Research Document - 2006/066

Hunt induced mortality in Northwest Atlantic Hooded Seals

By Stenson, G.B.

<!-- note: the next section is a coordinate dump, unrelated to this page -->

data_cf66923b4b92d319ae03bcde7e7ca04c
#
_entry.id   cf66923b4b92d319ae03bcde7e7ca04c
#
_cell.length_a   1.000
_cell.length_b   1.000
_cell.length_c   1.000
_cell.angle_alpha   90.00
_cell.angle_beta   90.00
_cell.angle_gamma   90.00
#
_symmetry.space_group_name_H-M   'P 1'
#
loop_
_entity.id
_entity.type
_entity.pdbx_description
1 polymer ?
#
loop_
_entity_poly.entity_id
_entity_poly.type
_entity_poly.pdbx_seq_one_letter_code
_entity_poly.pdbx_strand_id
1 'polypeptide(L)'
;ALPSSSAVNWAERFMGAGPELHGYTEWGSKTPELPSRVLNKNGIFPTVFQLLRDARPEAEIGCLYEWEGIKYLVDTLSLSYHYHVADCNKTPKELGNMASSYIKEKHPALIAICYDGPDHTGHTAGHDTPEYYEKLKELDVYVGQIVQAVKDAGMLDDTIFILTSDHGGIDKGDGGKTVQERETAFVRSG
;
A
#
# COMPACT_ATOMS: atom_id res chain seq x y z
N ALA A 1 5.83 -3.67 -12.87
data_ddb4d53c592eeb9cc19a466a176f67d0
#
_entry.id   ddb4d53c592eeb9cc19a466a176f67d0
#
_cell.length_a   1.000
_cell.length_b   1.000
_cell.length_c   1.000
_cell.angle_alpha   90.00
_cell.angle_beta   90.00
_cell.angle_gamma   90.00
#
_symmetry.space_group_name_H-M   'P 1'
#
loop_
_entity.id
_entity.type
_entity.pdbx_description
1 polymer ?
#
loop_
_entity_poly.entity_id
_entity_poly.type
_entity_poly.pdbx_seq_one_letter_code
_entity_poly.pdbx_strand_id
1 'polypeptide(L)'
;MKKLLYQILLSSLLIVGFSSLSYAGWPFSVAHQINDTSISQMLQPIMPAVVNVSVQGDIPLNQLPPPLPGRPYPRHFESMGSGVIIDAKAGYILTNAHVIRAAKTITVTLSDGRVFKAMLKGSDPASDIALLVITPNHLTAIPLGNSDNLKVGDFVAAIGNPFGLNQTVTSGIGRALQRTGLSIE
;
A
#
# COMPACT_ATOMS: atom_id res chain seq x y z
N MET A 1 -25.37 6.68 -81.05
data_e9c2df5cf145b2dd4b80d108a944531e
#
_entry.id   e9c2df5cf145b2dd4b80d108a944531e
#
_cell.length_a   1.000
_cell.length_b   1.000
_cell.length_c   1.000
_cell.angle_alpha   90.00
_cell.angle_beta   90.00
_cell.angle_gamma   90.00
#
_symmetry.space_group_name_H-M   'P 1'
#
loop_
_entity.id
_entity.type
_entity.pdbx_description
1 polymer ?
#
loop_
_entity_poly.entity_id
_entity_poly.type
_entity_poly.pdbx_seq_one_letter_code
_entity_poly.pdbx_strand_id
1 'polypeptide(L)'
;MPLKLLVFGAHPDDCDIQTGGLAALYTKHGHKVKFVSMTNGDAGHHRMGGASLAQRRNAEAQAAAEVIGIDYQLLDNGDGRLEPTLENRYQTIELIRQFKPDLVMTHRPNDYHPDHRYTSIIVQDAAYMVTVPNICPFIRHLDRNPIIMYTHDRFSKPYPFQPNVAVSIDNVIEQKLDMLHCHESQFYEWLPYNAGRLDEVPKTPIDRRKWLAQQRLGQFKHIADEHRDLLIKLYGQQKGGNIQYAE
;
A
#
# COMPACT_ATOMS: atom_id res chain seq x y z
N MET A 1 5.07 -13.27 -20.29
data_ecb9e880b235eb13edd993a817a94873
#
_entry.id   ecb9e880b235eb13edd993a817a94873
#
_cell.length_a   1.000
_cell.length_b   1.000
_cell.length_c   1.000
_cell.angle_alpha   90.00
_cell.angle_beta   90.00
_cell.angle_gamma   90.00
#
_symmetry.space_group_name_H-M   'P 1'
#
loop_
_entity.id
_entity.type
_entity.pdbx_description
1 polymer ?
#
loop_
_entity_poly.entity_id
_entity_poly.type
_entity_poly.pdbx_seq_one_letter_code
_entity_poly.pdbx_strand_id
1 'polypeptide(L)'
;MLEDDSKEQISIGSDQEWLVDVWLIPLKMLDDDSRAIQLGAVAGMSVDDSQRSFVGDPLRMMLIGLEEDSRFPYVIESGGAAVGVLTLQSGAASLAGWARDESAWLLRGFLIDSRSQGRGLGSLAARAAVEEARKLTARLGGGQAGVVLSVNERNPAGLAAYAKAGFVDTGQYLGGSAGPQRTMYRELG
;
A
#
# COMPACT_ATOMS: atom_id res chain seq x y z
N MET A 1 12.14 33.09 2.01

Information on catch levels and age structure of removals are necessary for accurate population estimation and responsible management of Northwest Atlantic hooded seals (Cystophora cristata). Seals are killed during a subsistence harvest in Greenland and a commercial hunt in southern Canadian waters. In addition to the reported catches, seals are also killed but not recovered (‘struck and lost’). The objective of this report is to summarize the available data on reported catches of hooded seals and to estimate total hunt-induced mortality of hooded seals for the years 1954 – 2006. Prior to the imposition of quotas in 1974, Canadian catches were highly variable, ranging from a couple of hundred to more than 25,000. Between 1974 and 1982 catches averaged 12,500 (SD = 2,000) but as a result of a collapse in the major markets, catches declined after 1982. With the exception of 1 year, annual catches were in the range of a few hundred until the mid 1990s. In 1996 a large number of bluebacks were taken illegally while a subsidy for meat resulted in catches of over 7,000 in 1997 and 10,000 in 1998. Since then, the annual harvests of hooded seals in Canadian waters have remained low. Between 1945 and 1960 moulting hooded seals were hunted by Norwegian vessels in the Denmark Strait. Annual catches ranged from 1,500 - 48,000 and averaged 14,500 (SD = 10,800). Less than 1,000 seals were taken by Norwegian scientists biennially between 1970 and 1978. Catches in Greenland were between 1,000 and 2,000 between the mid 1950s and 1972 (mean = 1,600, SD = 600). Since then catches have ranged from 3,000 - 10,000, being in the 6,000 – 7,000 range in most years. Total removals averaged 34,800 (SD = 10,200) seals between 1954 and 1960. Throughout the 1960s annual catches varied greatly. From 1974 - 1982, hooded seals catches were relatively steady averaging 24,600 (SD = 2,000). With the exception of three years (1996-98), catches have averaged 8,100 (SD = 1,900) since 1982. The majority of hooded seals are caught in Greenland. With the exception of the 1963-1982 period when Canadian catches accounted for over 70% of the annual catches, Greenland accounted for over 65% of the hooded seals killed. The proportion of young in the harvest has remained consistent with approximately 30% being young of the year. Extremely low numbers of hooded seals are killed in the Canadian Arctic or as bycatch in commercial fisheries.

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